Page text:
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able action appeared arms army arrived attack attended believe body brought called camp Captain Catholics cavalry circumstances command committee conduct confined consequence considered continued county of Wexford death dreadful Dublin Edward effect endeavor Enniscorthy escape exertions existed fact fire force formed forward friends gentlemen give Gorey Harvey Hill honor hope humanity hundred immediately induced inhabitants insurgents insurrection intentions Ireland Irish jail John Kilkenny kind land late letter Lord magistrates manner marched means measures meeting military militia minds morning naturally necessary never night North numbers object observed occasion officers party passed period persons possessed possible prejudice prevent principal prisoners proceeded produced protection proved received remained respectable retreat sent side situation spirit suffered surrendered taken thought tion took town trial troops United whole wish yeomen
Page 401 - I do further declare that neither hopes, fears, rewards or punishments, shall ever induce me directly or indirectly, to inform on, or give evidence against any member or members of this or similar societies, for any act or expression of theirs, done or made collectively or individually, in or out of this society, in pursuance of the spirit of this obligation.
Page 327 - For there is no nation of people under the sun that doth love equal and indifferent justice better than the Irish, or will rest better satisfied with the execution thereof, although it be against themselves ; so as they may have the protection and benefit of the law when upon just cause they do desire it.
Page 202 - All men refusing to obey their superior officers, to be tried by a court-martial and punished according to their sentence. " It is also ordered, that all men who shall attempt to leave their respective quarters...
Page 398 - I should despise myself, if, under any intimidation, I could close my eyes against such scenes as present themselves on every side, or my ears against the complaints of a persecuted people.
Page 396 - It is no secret, that a persecution, accompanied with all the circumstances of ferocious cruelty which have in all ages distinguished that dreadful calamity, is now raging in this county.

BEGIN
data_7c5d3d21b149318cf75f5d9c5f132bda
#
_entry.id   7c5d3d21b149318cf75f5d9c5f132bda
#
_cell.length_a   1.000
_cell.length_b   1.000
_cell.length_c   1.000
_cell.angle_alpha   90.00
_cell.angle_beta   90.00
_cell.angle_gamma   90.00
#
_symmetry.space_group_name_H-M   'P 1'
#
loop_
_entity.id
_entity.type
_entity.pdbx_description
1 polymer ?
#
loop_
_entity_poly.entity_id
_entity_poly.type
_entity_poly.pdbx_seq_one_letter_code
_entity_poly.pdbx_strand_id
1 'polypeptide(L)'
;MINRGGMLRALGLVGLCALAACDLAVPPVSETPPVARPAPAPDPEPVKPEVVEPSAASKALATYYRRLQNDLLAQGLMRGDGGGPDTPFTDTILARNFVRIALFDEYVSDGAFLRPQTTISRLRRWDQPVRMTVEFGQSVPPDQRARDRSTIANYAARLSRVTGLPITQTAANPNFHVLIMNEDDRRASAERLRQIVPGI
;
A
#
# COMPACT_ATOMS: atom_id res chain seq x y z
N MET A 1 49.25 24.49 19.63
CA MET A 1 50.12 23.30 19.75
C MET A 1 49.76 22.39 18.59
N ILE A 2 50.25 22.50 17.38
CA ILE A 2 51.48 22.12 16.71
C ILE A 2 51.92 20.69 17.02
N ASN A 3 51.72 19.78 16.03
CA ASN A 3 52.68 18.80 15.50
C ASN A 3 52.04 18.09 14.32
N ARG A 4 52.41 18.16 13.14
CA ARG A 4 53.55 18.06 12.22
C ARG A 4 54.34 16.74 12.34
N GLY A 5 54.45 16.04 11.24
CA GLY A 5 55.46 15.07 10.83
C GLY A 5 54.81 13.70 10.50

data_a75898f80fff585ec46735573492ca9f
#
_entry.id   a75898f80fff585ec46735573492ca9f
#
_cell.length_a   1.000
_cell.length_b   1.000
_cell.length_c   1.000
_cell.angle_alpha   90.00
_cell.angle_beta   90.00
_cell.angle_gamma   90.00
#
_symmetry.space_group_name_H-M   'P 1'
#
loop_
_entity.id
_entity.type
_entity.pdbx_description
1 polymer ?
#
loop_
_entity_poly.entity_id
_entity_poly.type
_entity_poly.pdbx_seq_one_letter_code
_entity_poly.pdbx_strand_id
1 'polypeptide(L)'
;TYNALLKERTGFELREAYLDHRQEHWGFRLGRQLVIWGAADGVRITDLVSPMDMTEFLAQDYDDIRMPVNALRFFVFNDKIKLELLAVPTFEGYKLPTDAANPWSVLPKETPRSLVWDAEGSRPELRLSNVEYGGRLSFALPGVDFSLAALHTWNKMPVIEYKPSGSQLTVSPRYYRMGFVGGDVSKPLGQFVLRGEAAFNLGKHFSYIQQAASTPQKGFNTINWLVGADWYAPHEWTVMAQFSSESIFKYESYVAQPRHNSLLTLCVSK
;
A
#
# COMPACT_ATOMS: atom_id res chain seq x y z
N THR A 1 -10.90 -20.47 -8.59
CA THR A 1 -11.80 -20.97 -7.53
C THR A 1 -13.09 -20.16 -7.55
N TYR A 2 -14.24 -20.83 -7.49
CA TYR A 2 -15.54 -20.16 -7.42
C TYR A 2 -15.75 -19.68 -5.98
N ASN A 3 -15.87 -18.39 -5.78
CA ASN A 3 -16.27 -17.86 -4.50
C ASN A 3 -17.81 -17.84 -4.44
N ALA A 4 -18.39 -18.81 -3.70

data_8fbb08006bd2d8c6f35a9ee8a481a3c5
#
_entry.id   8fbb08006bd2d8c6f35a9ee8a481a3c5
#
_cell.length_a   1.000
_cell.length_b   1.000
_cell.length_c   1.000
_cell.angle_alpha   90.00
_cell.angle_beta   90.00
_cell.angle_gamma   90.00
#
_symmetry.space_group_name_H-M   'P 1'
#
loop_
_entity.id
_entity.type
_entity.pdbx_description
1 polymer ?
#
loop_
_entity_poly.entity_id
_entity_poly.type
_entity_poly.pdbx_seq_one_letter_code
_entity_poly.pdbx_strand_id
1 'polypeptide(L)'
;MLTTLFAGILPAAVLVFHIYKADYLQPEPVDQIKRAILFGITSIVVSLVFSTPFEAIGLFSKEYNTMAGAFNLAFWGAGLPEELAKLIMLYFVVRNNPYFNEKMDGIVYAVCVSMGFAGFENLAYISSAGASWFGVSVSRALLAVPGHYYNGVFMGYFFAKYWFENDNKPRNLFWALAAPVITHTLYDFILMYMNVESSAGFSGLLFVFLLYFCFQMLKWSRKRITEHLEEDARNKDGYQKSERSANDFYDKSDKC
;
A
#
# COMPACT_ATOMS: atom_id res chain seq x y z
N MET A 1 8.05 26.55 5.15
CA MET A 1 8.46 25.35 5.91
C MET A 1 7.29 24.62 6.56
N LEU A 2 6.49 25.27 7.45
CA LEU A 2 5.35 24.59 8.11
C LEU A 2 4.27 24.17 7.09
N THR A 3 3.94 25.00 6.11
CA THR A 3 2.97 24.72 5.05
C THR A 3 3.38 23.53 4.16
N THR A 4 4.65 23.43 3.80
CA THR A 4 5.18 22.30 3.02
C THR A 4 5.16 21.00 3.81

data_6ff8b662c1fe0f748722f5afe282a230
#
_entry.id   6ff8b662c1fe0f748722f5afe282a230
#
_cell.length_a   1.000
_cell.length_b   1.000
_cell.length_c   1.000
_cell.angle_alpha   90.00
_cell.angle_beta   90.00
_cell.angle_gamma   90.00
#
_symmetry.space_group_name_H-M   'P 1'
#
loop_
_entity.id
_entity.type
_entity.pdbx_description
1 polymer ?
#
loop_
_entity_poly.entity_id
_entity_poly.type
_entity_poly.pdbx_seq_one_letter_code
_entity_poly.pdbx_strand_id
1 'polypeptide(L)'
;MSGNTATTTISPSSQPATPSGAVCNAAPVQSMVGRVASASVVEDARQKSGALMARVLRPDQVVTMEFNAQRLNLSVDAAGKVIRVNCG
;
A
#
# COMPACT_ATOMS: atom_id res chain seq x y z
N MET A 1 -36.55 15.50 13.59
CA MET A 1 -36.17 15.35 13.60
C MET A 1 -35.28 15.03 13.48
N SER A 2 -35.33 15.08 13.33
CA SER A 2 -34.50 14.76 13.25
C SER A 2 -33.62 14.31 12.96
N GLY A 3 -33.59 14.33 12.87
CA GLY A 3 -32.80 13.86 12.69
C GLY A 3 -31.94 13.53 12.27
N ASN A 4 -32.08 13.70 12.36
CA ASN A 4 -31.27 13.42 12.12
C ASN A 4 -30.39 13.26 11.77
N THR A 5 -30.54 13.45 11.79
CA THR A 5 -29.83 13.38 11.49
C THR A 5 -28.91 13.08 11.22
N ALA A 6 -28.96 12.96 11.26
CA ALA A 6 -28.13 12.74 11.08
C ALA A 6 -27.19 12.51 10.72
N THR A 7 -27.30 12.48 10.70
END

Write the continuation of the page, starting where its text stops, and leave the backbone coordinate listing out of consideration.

Page 400 - The very disgraceful frequency of courts-martial, and the many complaints of irregularities in the conduct of the troops in this kingdom, having too unfortunately proved the army to be in a state of licentiousness, which must render it formidable to every one but the enemy...
Page 201 - At a meeting of the general and several officers of the united army of the county of Wexford, the following resolutions were agreed upon : " Resolved — That the commander-in-chief shall send guards to certain baronies, for the purpose of bringing in all men they shall find loitering and delaying at home or elsewhere ; and if any resistance be given to those guards, so to be sent by the commanding officer's orders, it is our desire and orders that such...
Page 399 - That the instruction of the whole body of magistrates to their committee shall be to use every legal means within their power to stop the progress of the persecution now carrying on by an ungovernable mob against the Roman Catholic inhabitants of this county.
Page 396 - The only crime which the wretched objects of this ruthless persecution are charged with, is a crime, indeed, of easy proof ; it is simply a profession of the Roman Catholic faith, or an intimate connexion with a person professing this faith.
Page 403 - WALSH, and - " SULLIVAN." " To the General Hunter, or Governor of Waxford, belonging to King George the Third. " We, the Macamore boys, was in the turn out against the Orrange-men, and to who your noble honour gave your most grasous pardon, for we never desarved any other if we war let alone, and being tould that the French was cumeing to take this cunttry from his Royal Highness the king, who we swore to fite for, and in regard to our oath and to your lordships goodness in keeping the Orrange-men...